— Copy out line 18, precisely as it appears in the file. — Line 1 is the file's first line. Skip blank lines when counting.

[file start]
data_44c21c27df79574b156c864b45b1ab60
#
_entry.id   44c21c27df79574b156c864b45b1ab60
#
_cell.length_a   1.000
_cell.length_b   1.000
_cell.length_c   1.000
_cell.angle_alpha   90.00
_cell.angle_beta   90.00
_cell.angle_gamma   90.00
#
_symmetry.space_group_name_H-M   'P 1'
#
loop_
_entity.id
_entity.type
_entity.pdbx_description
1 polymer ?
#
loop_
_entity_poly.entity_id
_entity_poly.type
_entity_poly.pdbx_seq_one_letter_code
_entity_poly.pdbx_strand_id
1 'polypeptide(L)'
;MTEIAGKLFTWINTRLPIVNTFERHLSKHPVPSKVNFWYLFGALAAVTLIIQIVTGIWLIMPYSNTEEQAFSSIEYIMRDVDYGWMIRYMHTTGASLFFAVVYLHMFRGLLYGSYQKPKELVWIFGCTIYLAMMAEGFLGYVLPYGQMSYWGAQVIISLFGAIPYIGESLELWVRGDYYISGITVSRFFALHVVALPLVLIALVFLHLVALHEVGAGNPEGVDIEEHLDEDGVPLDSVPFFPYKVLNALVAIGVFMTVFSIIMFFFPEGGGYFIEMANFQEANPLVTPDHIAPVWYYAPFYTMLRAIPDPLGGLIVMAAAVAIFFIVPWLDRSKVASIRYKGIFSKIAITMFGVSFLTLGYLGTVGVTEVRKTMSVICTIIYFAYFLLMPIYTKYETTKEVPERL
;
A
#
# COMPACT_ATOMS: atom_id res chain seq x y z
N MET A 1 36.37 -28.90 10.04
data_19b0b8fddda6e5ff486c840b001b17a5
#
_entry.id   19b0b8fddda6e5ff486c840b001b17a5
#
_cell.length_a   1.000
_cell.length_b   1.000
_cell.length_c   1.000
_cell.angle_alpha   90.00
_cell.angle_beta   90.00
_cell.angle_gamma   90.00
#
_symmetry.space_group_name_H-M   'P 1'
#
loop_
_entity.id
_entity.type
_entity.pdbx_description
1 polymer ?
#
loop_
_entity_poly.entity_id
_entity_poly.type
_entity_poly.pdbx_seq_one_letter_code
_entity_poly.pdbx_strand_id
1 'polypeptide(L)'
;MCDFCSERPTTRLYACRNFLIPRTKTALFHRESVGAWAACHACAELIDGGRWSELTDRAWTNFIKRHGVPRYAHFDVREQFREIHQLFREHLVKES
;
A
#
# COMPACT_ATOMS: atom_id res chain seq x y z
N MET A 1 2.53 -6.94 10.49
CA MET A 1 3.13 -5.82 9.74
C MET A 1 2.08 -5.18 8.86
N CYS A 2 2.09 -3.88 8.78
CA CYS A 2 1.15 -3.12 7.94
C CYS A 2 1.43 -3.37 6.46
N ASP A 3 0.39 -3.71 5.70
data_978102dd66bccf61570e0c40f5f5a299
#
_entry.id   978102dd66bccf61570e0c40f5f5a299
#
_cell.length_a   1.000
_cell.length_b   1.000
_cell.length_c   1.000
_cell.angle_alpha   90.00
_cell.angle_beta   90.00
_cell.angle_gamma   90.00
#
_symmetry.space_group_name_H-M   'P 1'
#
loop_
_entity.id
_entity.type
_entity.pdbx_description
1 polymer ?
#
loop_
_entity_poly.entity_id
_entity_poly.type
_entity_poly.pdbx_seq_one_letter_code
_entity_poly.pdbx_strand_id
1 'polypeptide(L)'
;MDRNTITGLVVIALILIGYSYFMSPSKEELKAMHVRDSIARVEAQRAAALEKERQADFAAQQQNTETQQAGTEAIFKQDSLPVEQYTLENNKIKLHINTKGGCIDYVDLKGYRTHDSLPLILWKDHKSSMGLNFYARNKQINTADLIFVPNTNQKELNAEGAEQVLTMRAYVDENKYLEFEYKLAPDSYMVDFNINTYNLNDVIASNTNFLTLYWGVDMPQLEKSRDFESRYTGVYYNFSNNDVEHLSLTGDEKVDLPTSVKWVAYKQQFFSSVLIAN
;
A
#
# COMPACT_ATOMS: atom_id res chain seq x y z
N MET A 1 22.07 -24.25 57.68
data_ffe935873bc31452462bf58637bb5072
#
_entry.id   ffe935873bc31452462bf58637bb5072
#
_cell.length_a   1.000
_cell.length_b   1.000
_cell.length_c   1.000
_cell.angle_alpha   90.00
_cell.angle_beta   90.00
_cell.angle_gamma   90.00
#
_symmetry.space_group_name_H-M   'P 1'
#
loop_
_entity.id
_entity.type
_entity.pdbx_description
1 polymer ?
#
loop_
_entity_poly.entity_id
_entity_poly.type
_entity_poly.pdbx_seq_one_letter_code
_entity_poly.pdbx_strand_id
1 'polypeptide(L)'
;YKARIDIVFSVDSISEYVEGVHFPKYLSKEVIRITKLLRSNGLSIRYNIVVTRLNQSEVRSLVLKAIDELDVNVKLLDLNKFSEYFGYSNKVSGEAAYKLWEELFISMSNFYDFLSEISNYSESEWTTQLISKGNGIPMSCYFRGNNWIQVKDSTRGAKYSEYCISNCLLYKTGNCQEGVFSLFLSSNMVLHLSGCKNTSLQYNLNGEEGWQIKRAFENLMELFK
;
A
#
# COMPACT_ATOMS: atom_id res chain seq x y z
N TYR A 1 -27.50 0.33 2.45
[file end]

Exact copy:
1 polymer ?